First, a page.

Turkey has recently sold US debt securities for the amount of almost four billion dollars. A report from the US Treasury indicates that the share of US securities held by Turkey was evaluated at $32.6 billion in May, but the amount decreased to $28.8 billion in June.
Countries cease to finance the American economy fearing that their assets can be frozen because of sanctions. Ankara refused to release American pastor Andrew Brunson, whom the Turkish authorities accuse of espionage, and Washington sharply raised tariffs for Turkish steel and aluminium. As a result, the exchange rate of the Turkish lira collapsed by more than 25 percent in just a few days. Since January, the Turkish currency has lost 40 percent of its value.
One can now expect China to do the same amid the trade war with the USA. If China starts selling US Treasuries worth $1.2 trillion, the White House will not be able to borrow money to stabilize the budget.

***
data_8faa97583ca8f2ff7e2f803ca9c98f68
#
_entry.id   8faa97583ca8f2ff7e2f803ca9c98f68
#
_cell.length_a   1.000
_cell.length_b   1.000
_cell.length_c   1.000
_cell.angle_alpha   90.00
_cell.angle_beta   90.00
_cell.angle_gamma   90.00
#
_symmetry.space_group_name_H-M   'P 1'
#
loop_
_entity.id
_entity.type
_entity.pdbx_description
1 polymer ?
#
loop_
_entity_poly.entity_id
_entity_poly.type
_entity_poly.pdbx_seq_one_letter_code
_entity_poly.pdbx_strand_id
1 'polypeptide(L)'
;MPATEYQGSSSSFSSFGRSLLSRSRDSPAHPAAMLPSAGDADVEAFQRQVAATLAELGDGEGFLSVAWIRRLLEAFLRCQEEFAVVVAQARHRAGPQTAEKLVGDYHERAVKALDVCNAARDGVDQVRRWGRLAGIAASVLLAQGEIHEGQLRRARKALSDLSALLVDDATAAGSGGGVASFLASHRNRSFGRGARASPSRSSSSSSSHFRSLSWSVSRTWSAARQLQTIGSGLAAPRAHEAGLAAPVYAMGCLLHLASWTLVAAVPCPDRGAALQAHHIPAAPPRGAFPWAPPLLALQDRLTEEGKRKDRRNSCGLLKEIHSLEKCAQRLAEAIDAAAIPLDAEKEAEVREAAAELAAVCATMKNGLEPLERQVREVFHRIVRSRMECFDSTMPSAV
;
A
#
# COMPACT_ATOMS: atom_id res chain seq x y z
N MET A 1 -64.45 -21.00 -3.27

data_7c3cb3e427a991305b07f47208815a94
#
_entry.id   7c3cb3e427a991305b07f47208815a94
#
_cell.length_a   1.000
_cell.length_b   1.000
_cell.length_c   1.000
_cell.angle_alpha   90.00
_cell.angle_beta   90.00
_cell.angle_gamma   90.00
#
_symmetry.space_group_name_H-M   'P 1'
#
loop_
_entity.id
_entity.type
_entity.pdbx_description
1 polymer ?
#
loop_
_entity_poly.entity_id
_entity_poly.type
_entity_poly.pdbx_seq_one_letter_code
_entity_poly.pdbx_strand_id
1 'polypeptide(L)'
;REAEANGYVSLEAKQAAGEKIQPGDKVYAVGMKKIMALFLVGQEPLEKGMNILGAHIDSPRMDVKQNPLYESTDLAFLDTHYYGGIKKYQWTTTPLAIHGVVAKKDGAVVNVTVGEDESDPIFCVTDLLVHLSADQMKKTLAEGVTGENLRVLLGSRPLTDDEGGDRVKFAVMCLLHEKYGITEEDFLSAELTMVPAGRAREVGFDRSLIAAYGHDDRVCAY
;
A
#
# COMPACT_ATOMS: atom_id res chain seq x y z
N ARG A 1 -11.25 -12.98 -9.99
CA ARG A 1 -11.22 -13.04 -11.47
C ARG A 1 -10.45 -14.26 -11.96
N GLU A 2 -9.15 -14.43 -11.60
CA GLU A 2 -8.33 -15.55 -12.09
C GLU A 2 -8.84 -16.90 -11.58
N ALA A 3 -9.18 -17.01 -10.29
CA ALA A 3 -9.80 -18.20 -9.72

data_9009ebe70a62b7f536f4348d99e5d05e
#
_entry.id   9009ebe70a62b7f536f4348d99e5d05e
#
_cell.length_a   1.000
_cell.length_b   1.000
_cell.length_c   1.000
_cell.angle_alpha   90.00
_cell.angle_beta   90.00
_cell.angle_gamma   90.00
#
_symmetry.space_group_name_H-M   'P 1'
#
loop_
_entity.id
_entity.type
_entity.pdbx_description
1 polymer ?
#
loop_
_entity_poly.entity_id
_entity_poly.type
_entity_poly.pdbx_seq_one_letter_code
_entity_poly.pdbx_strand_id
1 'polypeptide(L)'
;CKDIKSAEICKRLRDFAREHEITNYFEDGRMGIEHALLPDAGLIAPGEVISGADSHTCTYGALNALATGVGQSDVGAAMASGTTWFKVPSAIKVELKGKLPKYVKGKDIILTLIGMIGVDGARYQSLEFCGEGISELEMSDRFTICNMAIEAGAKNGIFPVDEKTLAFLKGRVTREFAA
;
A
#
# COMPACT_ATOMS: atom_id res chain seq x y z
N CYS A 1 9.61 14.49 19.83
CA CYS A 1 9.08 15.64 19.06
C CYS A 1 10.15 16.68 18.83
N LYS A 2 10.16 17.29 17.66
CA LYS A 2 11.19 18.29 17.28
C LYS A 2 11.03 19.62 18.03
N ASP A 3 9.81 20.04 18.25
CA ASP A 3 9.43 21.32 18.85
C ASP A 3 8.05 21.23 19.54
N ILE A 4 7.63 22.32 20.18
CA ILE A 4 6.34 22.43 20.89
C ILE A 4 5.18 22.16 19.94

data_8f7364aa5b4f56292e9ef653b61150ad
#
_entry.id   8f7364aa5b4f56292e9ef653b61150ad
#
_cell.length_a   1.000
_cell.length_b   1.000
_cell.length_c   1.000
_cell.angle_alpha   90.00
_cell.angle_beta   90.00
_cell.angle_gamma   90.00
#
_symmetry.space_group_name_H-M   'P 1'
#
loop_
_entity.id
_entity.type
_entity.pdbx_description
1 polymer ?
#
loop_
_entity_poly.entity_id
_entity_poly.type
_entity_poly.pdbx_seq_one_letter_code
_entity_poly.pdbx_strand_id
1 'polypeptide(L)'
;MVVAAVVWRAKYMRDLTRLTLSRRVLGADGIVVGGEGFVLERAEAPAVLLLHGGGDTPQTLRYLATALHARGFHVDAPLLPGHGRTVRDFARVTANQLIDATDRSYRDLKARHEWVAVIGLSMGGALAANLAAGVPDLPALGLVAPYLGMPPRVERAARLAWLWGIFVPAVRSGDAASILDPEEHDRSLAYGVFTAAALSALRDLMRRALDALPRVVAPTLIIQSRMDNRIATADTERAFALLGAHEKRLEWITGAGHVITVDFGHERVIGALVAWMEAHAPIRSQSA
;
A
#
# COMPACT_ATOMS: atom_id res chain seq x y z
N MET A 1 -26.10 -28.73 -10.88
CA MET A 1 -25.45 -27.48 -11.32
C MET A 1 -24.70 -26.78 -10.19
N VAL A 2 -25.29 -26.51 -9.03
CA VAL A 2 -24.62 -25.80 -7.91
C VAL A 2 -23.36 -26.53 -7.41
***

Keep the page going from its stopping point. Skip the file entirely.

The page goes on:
If Beijing sells a part of its US debt securities, their value will fall, and the yield will rise sharply. This will automatically increase the cost of borrowings for the US - both for companies and for ordinary consumers. Such a development may undermine the economic growth of the US economy, and the issuance of debt securities will become an increasingly expensive endeavor for the US government.
As many as 17 foreign countries owe Russia a total of $27 billion with Belarus, Ukraine and Venezuela being the largest debtors